You've yet to build a tail. You have no 'advance-knowledge' ( a priori ) as to how it might perform, one way, or another. Skirts, no skirts.
The experts say to include them.
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Old 03-01-2024, 02:24 PM   #825 (permalink)
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Quote:
Originally Posted by aerohead View Post
The Vision EQXX is 'illegal', currently not fit for production in it's present state, due to it's A-pillars and mirrors. In order to bring the car into regulatory compliance would require sacrificing some of it's Cd 0.1716.
M-B had Cd 0.18, 27-years ago with their C-Class-sized F300 concept, so, NO, I'm not impressed. I am 'pleased' that they're willing to have a public conversation about 'aerodynamics.
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Lightyear has half-skirts.
One might imagine it's range with GM's 1987 Aero 2003A's full-skirt package, front and rear, and Cd 0.13.
Other than for air conditioning, it would have no need of a radiator inlet, as IZUZU Glider and Vision EQXX.
And as to Lightyear's 15 km rating, under what actual circumstances does that metric stand? How would I be required to drive that car in order to realize that value, and does it have anything at all to do with how I might choose to drive it? I don't drive on dynamometers. Your question is extremely contextual. Give me the context, and I'll try to be specific.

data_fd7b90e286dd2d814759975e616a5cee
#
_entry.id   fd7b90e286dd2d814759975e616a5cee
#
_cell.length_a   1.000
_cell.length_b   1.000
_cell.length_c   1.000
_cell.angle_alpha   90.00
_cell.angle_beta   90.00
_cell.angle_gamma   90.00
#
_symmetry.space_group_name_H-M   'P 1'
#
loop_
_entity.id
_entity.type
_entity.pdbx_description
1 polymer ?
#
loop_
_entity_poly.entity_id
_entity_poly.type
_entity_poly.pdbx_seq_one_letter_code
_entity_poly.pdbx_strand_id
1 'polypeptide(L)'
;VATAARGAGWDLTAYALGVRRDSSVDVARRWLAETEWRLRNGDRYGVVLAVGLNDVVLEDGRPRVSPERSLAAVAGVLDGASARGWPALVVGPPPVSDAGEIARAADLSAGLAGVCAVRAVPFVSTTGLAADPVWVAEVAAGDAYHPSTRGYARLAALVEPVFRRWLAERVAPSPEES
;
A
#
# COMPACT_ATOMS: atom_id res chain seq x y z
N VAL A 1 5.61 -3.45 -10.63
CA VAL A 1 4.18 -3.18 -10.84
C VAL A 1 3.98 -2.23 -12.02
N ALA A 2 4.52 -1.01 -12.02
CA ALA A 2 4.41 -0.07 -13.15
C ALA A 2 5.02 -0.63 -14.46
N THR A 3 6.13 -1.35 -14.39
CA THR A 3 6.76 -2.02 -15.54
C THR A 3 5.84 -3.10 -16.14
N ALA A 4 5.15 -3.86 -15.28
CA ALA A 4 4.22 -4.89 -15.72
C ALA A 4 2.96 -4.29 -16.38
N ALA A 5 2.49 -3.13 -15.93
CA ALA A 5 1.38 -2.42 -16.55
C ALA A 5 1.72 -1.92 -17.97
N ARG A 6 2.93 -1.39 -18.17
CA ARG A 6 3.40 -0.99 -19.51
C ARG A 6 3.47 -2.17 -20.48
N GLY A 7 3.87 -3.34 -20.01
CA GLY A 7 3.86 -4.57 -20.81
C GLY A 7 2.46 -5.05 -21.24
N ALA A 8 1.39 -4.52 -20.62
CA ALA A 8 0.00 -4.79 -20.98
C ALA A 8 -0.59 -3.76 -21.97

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As to your '1-mpg', it would only mean something to me if I actually knew what you had done to the car. Nothing can be discerned from your photographs. The FBI and CIA have software which could tease out dimensions from orthogonal projections, but I've no access to technology like that.
You've yet to build a tail. You have no 'advance-knowledge' ( a priori ) as to how it might perform, one way, or another. Skirts, no skirts.
The experts say to include them.
Building a tail for the Ioniq is out of the picture with 200,000 miles on it already. Iíve just been playing with the idea. When I get the new awd drive 2024 Prius, I will be 100 percent building a removable trail hitch boat tail that looks nice and professional so I can recoup the gasoline costs

Iím saying that without any other mods, wheel covers versus no wheel covers is about only 1mpg difference. Granted thatís over 10 miles of extra range which could make a difference in what gas station I can make it to for cheaper gas on a road trip or not. The wheel skirts at this point when on just give a personal style to the car, and gets attention and people asking questions about aerodynamics in parking lots. It helps my Ioniq not look like every other Ioniq here in Portland.

With the rear cavity fins on though, the rear wheel skirts may amply how affective they are. So I may have to do another before and after with the skirts on since they feed clear air to those
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Old 03-01-2024, 02:26 PM   #826 (permalink)